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A winged creature of Iranian mythology in the form of a gigantic bird, sometimes with a dog's face and a lion's claws, depicted as a benevolent being using its wisdom and magical powers to provide help.

[Persian sīmorġ, from Middle Persian sēn murw, from Avestan saēna- mərəγa- : saēna-, a kind of raptor (probably an eagle or falcon); akin to Sanskrit śyenaḥ, eagle, falcon + mərəga-, bird; akin to Sanskrit mṛga-, deer (from Proto-Indo-Iranian *mr̥ga-, animal).]
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Simurgh, of Arabian fable -- omnipotent on condition that it do
In this collection, he describes a group of birds (individual human souls) under the leadership of a hoopoe (spiritual master) who determine to search for the legendary Simurgh (phoenix) bird (God).
Such European zoomorphic vessels are based on Sasanian or Islamic prototypes, and this creature is really a magical simurgh of ancient Iran--hence its inclusion in the Islamic sale.
La Simurgh est encore loin mais les Oiseaux de Attar continuent de voler pensant sans doute a cette parole de Faulkner qui disait que " notre reve doit etre assez grand pour ne pas le perdre de vue en cours de voyage.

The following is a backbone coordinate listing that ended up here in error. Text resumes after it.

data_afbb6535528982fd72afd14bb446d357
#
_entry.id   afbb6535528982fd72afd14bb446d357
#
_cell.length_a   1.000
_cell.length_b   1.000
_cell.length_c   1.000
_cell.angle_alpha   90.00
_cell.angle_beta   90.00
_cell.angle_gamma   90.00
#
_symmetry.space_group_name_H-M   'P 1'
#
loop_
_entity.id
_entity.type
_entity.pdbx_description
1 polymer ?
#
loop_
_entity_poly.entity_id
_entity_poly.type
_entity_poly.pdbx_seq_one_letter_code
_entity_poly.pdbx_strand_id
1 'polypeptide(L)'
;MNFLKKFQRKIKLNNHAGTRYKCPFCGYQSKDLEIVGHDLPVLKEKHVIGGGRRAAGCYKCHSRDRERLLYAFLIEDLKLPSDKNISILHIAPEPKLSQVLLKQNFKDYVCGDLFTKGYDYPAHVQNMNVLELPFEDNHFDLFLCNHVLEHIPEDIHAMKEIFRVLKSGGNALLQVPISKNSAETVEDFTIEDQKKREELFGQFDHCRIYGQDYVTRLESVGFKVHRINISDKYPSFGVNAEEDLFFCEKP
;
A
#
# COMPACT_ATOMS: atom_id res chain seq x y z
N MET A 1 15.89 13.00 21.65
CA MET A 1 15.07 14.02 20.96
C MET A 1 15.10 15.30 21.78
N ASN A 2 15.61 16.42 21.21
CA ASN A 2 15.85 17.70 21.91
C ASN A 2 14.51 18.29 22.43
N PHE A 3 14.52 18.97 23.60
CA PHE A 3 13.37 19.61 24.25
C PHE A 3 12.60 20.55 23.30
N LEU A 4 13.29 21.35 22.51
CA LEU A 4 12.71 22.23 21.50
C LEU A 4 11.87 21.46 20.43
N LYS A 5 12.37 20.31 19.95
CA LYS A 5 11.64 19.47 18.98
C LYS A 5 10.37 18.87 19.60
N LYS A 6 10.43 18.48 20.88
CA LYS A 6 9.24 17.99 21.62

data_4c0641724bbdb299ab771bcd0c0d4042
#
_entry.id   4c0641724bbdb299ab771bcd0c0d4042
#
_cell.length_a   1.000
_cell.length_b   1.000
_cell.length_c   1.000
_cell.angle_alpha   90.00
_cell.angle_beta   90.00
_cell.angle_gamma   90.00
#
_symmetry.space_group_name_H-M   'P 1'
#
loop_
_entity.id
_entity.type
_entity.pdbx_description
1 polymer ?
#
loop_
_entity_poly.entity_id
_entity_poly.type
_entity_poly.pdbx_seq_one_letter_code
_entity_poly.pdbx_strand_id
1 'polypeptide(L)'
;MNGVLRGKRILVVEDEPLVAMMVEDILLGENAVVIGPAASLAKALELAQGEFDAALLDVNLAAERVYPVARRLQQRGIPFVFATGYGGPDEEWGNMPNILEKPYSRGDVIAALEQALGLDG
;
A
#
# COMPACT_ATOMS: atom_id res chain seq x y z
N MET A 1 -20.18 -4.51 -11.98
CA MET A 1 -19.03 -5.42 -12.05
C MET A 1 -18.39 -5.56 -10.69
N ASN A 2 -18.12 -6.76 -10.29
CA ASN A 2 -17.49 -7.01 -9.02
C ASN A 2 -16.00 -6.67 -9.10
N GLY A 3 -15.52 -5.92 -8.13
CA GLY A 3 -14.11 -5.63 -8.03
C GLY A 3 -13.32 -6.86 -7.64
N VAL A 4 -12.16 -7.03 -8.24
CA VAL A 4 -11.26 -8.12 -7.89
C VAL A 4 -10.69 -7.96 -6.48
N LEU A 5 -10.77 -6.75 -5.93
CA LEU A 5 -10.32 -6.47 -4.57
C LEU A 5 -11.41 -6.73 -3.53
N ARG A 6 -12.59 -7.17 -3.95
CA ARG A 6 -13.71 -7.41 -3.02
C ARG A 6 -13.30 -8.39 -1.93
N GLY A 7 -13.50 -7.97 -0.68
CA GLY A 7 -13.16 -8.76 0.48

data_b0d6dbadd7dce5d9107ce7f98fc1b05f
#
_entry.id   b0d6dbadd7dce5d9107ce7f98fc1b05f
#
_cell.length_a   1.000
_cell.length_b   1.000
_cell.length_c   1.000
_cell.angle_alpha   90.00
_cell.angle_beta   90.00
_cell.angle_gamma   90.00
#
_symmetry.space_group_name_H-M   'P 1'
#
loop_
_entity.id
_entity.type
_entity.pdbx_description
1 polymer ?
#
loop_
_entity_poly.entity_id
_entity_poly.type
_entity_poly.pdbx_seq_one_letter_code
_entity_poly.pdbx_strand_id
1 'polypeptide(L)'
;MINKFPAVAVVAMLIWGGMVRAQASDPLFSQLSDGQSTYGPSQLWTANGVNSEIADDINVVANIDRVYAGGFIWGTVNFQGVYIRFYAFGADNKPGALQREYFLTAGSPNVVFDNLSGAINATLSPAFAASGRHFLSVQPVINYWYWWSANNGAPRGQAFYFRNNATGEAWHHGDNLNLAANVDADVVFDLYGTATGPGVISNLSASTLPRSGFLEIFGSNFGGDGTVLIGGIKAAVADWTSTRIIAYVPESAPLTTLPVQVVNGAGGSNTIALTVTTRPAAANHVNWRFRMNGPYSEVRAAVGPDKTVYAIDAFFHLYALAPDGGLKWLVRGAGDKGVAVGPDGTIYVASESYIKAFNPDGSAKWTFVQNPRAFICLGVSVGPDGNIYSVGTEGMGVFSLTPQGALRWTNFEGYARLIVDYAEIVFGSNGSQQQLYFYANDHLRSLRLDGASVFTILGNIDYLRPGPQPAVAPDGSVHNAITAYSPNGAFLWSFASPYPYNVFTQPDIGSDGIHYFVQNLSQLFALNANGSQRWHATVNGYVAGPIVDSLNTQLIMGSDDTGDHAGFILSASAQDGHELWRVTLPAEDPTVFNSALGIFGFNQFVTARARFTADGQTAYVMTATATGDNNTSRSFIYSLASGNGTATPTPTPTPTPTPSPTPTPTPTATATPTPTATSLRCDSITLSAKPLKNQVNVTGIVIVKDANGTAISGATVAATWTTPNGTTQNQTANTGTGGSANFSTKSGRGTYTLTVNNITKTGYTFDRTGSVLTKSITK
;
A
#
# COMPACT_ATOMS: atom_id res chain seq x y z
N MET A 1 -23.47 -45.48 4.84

This work was inspired by the work of the Persian poet Farid Ud-Din Attar, and describes a group of birds (individual human souls) under the leadership of a hoopoe (spiritual master) who search for the legendary Simurgh bird (God).
The peacock is also linked to the simurgh, the mythical giant female bird featured across the spectrum of Asian mythologies; strong enough to carry an elephant, this otherwise benevolent and fantastic raptor-like creature nests on the Cosmic Tree.
Each of the birds comes up with an excuse to reject the Simurgh (name of a mythical bird) in order not to begin this difficult path.
Simurgh: A benevolent, mythical flying creature, the Simurgh is considered to represent the union between the Earth and the Sky, serving as mediator and messenger between the two.
Simurgh standalone proxy, has been widely used in Iran to bypass web censorship and to
In one Tabriz painting, depicting Rostam's father Zal, an albino hero raised from infancy in the nest of a mythical bird known as the simurgh, details of the fantastical creature's feathers are rendered with microscopic precision,.
In translations of poetry, the Persian word simurgh is often used for luan to distinguish it from the feng.
A meticulous analysis of a single phrase or verse, supported by scholarship in Italian, French, German, and Spanish, leads him to connections that seem preposterous and yet are plausible; he thus brings Dante into conjunction with the Persian poet and mystic Farid al-Din 'Attar ("The Simurgh and the Eagle") or explores the links between Dante and the Venerable Bede ("Dante and the Anglo-Saxon Visionaries") and does so with meticulous erudition combined with imaginative boldness--a rare combination at any time.